Thursday, December 1, 2016


One thing that was
always interesting to
me -  even if it was
sometimes difficult
as well  -  was to
understand the contrasts
between my own 'lives'
at the present (then) and
before it (then too). I'm
using 1967 as the crossing
line. That was a totally
momentous divide. There
have been others for me
since, yes, but this was
a telling one itself. I had
to sit down some and think.
I'd really have to say that
so much was all gummed
up and just waiting to be
sorted out : look at a life,
it's a huge amalgamation
of events and feelings, but
if it's not sorted and  - so
to speak - catalogued,
none of it's accessible,
and it just gets wasted. It
has to do with my previously
mentioned idea, a few
chapters back, about
establishing 'context' for
things. Without that it's
all nothing but a huge
wad of gum, too large
for the chewing.
Realize that, just a
year before, I was
being jammed through
the close of high school,
under the most hideous
group of fingerprints
imaginable, which prints
were all over me. The
churning mill of the
entire operation was
then oriented towards
turning out either
college-bound robots
or the loose ones, who'd
eventually be bound for
Vietnam anyway. The
idea was of the 'war'
having predominance
and a paramount
importance over
all else. After all the
grease and fire of
fighting all that for
a year, seeing myself
instead at liberty on
the streets of New
York was liberating.
All those feckless kids
back in Woodbridge,
even the good ones,
the ones set for Princeton
and Brown  -  there were
a few  -  and the others, they
seemed just, instead, to be
biding time waiting to see
how life disposed of them.
They'd hang around at a
corner place at Grove and
Amboy Ave., back then,
called 'Jardot's.' There was
not much more there than a
soda-fountain, ice cream
and candy store, a few
tables and a long counter.
Not much at all. There was
somewhere around a kid
named Bobby Jardot or
something, whose family
owned the place. Big 
tycoons, in Woodbridge 
terms, owning a corner 
candy-store. All these 
otherwise rancid kids
with nothing else to do 
had somehow made it 
their task to judge or 
gauge their lives by
their presence at Jardot's.
When success begins to
seem inestimable, you
throw long, I guess. Poor
schmucks  -  always able
and ready with the mouth,
but short in the head. At
some point I reviewed all
this. In light of my new
situation, this looked silly.
I used to think of God as a
humorist  -  and part of the
humor, I figured, was in us
having been given  -  without
our knowing it or realizing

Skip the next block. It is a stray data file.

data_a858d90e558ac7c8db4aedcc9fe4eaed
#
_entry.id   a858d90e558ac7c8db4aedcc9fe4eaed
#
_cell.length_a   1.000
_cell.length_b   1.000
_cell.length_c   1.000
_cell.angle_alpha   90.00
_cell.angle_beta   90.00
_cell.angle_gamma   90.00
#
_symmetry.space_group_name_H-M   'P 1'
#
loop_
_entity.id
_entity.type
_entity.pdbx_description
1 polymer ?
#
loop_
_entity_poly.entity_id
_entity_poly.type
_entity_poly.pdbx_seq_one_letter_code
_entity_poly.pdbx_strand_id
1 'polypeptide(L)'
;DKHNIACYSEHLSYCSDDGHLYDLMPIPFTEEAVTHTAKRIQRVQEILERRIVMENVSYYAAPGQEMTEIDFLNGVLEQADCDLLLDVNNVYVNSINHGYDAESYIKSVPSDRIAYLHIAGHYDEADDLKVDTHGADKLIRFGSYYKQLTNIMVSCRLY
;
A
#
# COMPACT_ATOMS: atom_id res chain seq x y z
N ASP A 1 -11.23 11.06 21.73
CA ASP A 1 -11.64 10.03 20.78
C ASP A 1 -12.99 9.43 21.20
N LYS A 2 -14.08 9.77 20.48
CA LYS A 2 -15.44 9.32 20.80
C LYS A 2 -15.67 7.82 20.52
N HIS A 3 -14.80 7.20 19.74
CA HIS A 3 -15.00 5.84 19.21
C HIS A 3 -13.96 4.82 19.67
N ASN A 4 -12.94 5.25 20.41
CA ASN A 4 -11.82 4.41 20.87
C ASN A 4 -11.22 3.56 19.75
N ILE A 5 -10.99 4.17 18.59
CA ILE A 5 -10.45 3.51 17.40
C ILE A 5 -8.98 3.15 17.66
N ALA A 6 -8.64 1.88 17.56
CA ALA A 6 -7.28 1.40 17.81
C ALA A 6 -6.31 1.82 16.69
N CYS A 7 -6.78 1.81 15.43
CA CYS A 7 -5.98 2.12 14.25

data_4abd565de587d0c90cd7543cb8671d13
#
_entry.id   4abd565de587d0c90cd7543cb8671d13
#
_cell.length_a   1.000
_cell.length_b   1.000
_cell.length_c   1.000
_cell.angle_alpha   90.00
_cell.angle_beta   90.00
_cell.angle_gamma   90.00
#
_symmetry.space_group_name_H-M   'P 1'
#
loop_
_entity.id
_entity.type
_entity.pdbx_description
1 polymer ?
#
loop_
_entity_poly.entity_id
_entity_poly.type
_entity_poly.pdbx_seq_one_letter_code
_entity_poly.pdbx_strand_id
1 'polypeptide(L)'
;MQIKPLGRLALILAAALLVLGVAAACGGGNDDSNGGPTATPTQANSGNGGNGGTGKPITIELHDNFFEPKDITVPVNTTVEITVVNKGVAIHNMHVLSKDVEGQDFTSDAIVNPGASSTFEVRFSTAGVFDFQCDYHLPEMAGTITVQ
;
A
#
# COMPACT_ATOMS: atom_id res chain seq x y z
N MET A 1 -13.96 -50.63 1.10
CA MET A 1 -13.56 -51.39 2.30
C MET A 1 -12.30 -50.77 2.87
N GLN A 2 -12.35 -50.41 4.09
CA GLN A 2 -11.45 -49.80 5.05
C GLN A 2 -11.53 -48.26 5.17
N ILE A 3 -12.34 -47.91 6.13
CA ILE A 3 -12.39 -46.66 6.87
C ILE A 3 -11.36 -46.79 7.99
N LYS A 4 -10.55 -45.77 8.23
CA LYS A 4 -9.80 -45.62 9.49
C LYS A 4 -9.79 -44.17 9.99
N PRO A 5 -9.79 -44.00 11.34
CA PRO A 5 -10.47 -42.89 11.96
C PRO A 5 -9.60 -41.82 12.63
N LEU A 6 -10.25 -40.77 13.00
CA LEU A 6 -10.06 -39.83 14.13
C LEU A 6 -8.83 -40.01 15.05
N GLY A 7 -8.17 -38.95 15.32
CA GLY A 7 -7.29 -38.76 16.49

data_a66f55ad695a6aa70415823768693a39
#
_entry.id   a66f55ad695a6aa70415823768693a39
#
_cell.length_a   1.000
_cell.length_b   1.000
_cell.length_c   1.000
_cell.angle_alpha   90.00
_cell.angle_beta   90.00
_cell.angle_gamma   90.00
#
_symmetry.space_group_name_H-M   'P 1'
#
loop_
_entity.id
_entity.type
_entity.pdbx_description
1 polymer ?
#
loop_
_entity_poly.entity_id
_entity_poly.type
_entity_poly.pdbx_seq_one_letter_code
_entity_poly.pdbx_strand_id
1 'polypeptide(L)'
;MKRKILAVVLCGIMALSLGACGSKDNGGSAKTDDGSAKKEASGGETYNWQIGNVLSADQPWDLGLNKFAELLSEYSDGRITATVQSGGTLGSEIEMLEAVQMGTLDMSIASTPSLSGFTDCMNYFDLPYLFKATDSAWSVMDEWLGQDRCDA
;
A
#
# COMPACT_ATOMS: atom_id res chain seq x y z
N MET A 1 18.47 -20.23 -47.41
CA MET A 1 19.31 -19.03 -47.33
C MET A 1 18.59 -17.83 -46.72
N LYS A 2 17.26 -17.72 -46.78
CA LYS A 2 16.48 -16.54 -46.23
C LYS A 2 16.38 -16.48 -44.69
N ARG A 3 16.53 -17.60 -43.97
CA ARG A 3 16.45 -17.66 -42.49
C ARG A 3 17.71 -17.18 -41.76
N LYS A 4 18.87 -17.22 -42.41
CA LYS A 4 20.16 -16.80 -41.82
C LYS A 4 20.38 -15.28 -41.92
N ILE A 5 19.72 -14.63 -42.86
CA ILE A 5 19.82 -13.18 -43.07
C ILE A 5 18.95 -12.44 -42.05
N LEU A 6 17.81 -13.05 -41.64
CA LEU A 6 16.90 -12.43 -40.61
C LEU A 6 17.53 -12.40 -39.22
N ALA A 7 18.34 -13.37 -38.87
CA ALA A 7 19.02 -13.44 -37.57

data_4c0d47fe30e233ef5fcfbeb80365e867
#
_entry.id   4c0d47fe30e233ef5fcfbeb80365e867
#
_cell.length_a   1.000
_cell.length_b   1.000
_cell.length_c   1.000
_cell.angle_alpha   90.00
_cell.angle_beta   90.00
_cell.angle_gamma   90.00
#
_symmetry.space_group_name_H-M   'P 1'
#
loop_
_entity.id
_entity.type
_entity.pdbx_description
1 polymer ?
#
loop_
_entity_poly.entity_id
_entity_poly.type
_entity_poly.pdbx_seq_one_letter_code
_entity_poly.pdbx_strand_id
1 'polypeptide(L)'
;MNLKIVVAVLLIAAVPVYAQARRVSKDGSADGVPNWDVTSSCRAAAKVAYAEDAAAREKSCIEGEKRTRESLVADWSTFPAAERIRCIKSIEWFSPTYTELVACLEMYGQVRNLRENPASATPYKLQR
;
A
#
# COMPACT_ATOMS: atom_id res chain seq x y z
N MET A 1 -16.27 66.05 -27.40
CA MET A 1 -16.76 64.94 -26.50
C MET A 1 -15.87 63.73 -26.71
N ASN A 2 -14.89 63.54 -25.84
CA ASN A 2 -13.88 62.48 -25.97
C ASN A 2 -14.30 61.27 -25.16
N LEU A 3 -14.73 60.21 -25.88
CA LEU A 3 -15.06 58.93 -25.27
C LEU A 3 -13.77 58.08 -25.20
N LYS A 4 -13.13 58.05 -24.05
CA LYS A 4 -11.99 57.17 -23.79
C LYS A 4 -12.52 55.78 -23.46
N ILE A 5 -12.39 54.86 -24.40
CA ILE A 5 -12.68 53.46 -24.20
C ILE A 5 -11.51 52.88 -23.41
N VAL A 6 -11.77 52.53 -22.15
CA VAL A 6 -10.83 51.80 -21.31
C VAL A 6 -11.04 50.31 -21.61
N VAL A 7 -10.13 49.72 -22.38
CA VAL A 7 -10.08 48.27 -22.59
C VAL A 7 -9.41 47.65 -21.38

it  -  unseen means, at every
turn hidden from us, the keys
and the means, of expanding
each and all of our lives,
eternally and outward. But
never knowing it. That was
the joke part; us, working
blindly with a chuckling God
looking on and seeing what
we'll each do with our times
and circumstances. And then,
of course, no matter what the
result  -  even the very worst
ones  -  accepting it all and
bringing us all back in. 'He'
forgives us all, as the religions
put it. Eternity amidst small
moments  -  all we're ever
given to see. I always
figured that was why
the comedy mask and
the tragedy mask were
the very same, with the
only difference being
the upturn or the
downturn of the
facial look. That
was the part left
up to us.
This came especially to
light one day along 8th
Street, not too long after
I'd settled in; maybe 
that August. I was 
walking along and all
of a sudden, unexpectedly,
a small clutch of 5 or 6
Woodbridge High School
kids were walking along 
the street, in the same 
direction I was going. 
They caught up to me
and all of a sudden I was 
the all-hail fellow of the 
year, best friend, how ya'
doing and all that. Up until
this time, in school, I had
been the detestable school
foil for all their jaunty fun.
Now I guess I represented
something completely 
different to them  -  the 
breakaway iceberg they
wanted to ride. I said hi,
and fairly left it at that.
If you're on the wrong side
if history, can you ever
get to the right side of
the future? That's what 
I thought of as they 
walked away.
It was funny, as well, for 
me to think about a place 
like Woodbridge from the 
distance of my newer NYCity 
perch. It suddenly all seemed 
so small and unimportant. 
Gertrude Stein had been 
memorably quoted a million 
times already, saying  -  about 
Oakland, California  -  her famed 
 quip, 'There's no there there.'
The same could have been said
perfectly of Woodbridge too.
The downtown was dwindling to
nothing, old-style haberdashers
and pharmacies dying off, another
one gone, it seemed,  every ten days. 
The societal push of 'strip-malls' 
and 'shopping centers' slowly 
pushing everything away from 
these otherwise valuable and
once secure town centers. With
that went 'America' too. It all
became crooks and deal-makers,
mostly over just these issues
of real-estate, re-zoning, getting
cut in on the deal, pillaging 
heritage, tearing up the old turf, 
and the rest be damned.

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